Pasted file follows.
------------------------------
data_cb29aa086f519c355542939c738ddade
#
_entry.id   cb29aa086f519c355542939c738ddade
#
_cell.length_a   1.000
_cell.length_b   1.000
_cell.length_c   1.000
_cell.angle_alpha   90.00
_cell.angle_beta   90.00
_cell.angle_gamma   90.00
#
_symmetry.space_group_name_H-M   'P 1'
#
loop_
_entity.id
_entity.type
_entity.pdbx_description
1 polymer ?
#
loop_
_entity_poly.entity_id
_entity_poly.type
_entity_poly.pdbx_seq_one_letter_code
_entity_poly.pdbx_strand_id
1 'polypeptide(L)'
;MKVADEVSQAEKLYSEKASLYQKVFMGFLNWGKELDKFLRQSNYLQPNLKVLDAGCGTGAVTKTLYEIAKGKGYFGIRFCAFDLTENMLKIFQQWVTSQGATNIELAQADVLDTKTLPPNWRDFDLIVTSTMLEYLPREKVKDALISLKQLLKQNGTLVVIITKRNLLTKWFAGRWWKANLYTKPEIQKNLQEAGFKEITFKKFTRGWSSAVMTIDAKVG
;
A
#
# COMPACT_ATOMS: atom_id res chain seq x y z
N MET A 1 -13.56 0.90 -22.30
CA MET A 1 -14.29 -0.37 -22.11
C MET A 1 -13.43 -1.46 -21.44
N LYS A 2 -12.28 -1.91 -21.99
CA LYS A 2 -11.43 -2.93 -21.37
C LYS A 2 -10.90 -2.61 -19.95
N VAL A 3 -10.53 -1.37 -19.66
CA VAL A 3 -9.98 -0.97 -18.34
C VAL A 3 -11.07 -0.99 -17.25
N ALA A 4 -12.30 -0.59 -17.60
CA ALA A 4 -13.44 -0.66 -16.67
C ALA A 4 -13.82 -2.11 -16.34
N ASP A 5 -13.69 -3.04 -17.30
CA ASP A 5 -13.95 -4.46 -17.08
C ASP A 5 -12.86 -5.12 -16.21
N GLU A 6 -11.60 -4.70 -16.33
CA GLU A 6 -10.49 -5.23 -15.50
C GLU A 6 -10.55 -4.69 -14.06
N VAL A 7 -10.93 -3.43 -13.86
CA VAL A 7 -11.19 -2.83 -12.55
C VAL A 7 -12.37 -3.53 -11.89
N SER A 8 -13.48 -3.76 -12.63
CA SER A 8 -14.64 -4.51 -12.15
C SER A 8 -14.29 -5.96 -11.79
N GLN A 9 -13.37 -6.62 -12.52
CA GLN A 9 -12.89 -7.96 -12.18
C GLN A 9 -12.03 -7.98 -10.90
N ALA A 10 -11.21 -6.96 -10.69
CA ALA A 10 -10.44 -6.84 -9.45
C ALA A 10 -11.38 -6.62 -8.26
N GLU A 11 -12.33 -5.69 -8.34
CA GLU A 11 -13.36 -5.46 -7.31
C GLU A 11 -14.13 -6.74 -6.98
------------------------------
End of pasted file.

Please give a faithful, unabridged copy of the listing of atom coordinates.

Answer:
data_cb29aa086f519c355542939c738ddade
#
_entry.id   cb29aa086f519c355542939c738ddade
#
_cell.length_a   1.000
_cell.length_b   1.000
_cell.length_c   1.000
_cell.angle_alpha   90.00
_cell.angle_beta   90.00
_cell.angle_gamma   90.00
#
_symmetry.space_group_name_H-M   'P 1'
#
loop_
_entity.id
_entity.type
_entity.pdbx_description
1 polymer ?
#
loop_
_entity_poly.entity_id
_entity_poly.type
_entity_poly.pdbx_seq_one_letter_code
_entity_poly.pdbx_strand_id
1 'polypeptide(L)'
;MKVADEVSQAEKLYSEKASLYQKVFMGFLNWGKELDKFLRQSNYLQPNLKVLDAGCGTGAVTKTLYEIAKGKGYFGIRFCAFDLTENMLKIFQQWVTSQGATNIELAQADVLDTKTLPPNWRDFDLIVTSTMLEYLPREKVKDALISLKQLLKQNGTLVVIITKRNLLTKWFAGRWWKANLYTKPEIQKNLQEAGFKEITFKKFTRGWSSAVMTIDAKVG
;
A
#
# COMPACT_ATOMS: atom_id res chain seq x y z
N MET A 1 -13.56 0.90 -22.30
CA MET A 1 -14.29 -0.37 -22.11
C MET A 1 -13.43 -1.46 -21.44
N LYS A 2 -12.28 -1.91 -21.99
CA LYS A 2 -11.43 -2.93 -21.37
C LYS A 2 -10.90 -2.61 -19.95
N VAL A 3 -10.53 -1.37 -19.66
CA VAL A 3 -9.98 -0.97 -18.34
C VAL A 3 -11.07 -0.99 -17.25
N ALA A 4 -12.30 -0.59 -17.60
CA ALA A 4 -13.44 -0.66 -16.67
C ALA A 4 -13.82 -2.11 -16.34
N ASP A 5 -13.69 -3.04 -17.30
CA ASP A 5 -13.95 -4.46 -17.08
C ASP A 5 -12.86 -5.12 -16.21
N GLU A 6 -11.60 -4.70 -16.33
CA GLU A 6 -10.49 -5.23 -15.50
C GLU A 6 -10.55 -4.69 -14.06
N VAL A 7 -10.93 -3.43 -13.86
CA VAL A 7 -11.19 -2.83 -12.55
C VAL A 7 -12.37 -3.53 -11.89
N SER A 8 -13.48 -3.76 -12.63
CA SER A 8 -14.64 -4.51 -12.15
C SER A 8 -14.29 -5.96 -11.79
N GLN A 9 -13.37 -6.62 -12.52
CA GLN A 9 -12.89 -7.96 -12.18
C GLN A 9 -12.03 -7.98 -10.90
N ALA A 10 -11.21 -6.96 -10.69
CA ALA A 10 -10.44 -6.84 -9.45
C ALA A 10 -11.38 -6.62 -8.26
N GLU A 11 -12.33 -5.69 -8.34
CA GLU A 11 -13.36 -5.46 -7.31
C GLU A 11 -14.13 -6.74 -6.98